Brecher Brief




Recent Entries

Syndicate this site (XML)

Powered by

Movable Type 3.17

May 02, 2006

Are Radical Professors An Endagered Species?

In an essay for the current “Chronicle of Higher Education,” Todd Gitlin (Columbia professor, sixties radical) kicks some left-wing ass. The title alone tells half the story: “The Self Inflicted Wounds of the Academic Left.” His conclusion nails it. "[T]he academic left is nowhere to day," he writes.

"The reason is that its faith-based politics has crashed and burned. It specializes in detraction. It offers no plausible picture of the world. Such spontaneous movements as do crop up in America — like the current immigrant demonstrations — do not emerge from the campus left. Neither do reformers' intermittent attempts to eject the party of plutocracy and fundamentalism from power, to win universal health care, to protect the planet from further convulsions, to enlarge the rights of the least privileged. If more academics deigned to work toward reforms, they might contribute ideas about taxes, education, trade, employment, investment, foreign policy, and security from jihadists. But the academic left is too busy guarding the flame of nullification. They think they can fortify themselves with vigilance. In truth, their curses are gestures of helplessness."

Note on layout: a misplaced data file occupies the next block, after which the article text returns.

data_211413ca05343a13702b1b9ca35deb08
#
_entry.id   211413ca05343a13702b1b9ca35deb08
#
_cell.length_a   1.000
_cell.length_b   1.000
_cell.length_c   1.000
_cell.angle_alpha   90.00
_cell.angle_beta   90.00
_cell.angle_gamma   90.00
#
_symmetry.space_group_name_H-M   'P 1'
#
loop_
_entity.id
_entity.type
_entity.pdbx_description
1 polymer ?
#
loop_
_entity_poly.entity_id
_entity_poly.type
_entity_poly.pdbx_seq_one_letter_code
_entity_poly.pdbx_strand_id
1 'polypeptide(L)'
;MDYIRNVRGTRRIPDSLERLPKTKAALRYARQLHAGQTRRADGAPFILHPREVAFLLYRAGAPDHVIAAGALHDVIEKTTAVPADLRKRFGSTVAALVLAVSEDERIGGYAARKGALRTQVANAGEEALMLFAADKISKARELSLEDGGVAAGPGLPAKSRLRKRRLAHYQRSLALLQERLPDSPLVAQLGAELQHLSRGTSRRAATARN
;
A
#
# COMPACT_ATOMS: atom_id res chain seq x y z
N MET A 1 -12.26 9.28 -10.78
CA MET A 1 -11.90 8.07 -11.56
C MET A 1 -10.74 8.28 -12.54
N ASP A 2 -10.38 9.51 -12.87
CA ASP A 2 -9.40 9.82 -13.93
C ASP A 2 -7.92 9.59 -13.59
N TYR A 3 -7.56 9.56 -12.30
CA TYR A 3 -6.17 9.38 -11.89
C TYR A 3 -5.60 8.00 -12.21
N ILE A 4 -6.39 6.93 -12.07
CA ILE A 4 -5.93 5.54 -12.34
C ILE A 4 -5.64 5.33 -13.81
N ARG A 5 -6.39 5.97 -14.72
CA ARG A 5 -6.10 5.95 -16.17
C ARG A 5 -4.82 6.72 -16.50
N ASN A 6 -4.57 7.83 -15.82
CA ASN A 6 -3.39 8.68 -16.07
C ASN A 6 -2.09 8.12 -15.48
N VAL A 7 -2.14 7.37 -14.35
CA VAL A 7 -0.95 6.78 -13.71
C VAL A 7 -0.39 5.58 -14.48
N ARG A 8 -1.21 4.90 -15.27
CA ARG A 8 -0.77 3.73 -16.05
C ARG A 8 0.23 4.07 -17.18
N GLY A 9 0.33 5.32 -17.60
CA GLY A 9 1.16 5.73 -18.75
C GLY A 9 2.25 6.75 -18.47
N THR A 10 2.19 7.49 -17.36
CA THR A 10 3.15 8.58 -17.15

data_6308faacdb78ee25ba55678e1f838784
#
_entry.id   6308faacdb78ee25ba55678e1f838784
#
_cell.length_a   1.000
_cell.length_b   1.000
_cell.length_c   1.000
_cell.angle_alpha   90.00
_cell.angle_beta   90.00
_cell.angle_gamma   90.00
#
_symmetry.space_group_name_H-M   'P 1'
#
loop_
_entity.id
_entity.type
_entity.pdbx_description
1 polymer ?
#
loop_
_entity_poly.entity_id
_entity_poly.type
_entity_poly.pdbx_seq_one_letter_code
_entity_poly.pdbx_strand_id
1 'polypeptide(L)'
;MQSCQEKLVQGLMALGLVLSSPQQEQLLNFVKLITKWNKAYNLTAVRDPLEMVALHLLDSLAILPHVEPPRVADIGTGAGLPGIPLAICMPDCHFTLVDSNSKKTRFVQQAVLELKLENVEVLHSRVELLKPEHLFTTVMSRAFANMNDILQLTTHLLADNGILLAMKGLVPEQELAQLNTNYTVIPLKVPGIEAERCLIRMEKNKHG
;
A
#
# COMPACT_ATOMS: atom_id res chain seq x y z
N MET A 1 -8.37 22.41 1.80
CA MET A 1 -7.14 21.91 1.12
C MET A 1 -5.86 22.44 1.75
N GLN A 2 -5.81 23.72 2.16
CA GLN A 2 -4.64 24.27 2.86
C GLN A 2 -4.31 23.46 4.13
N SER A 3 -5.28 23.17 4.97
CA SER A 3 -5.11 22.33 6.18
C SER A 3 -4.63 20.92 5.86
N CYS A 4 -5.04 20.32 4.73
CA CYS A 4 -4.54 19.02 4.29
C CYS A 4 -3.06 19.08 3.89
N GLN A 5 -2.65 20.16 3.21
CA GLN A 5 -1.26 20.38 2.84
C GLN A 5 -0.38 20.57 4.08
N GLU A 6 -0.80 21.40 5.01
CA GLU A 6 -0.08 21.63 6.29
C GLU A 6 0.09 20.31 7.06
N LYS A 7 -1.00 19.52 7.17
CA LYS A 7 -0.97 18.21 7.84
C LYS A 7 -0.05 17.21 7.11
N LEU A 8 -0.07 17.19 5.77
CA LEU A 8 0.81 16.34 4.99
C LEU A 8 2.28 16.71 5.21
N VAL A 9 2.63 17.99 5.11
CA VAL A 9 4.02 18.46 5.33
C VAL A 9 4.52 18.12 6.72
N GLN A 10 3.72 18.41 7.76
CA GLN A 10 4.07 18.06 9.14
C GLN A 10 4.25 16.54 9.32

This is a smart, high-energy rampage. Makes you want to run out and beat the shit out of the first four-eyed theorizing nimrod punk you find loafing on the commons—but I digress.

Gitlin fights on all fronts. To his right are the academic wing-nuts like David Horowitz who pander to fears that a cabal of pink professors is brainwashing America’s young. To his left, the postmodernist/cultural studies professorate that Horowitz rails about—the gummy bears of political nutrition. And to his, ah . . .other left, the unreconstructed comrade professors who faithfully await Trotsky’s second coming.

It’s a fun read—and dead-on, too. Moreover, it would be nice to believe that one day, real world progressives who labor in the vineyard of American democratic politics might some day get a little intellectual support from the Humanities Department. But I won’t hold my breath.

Posted by stevemack at 09:28 PM | Comments (3557) | TrackBack

"A Whitman for our Time."
- Jerome Loving,
"Stephen John Mack's The Pragmatic Whitman: Reimagining American Democracy, [is] The most thoroughly informed philosophical reading of Whitman to appear in decades. Mack develops the premise . . . That Whitman shares with John Dewey a vision of democracy as a 'civic religion' in America, a profoundly secularist and progressive perspective.

- M. Jimmie Killingsworth, Texas A & M University
February 2008
Sun Mon Tue Wed Thu Fri Sat
          1 2
3 4 5 6 7 8 9
10 11 12 13 14 15 16
17 18 19 20 21 22 23
24 25 26 27 28 29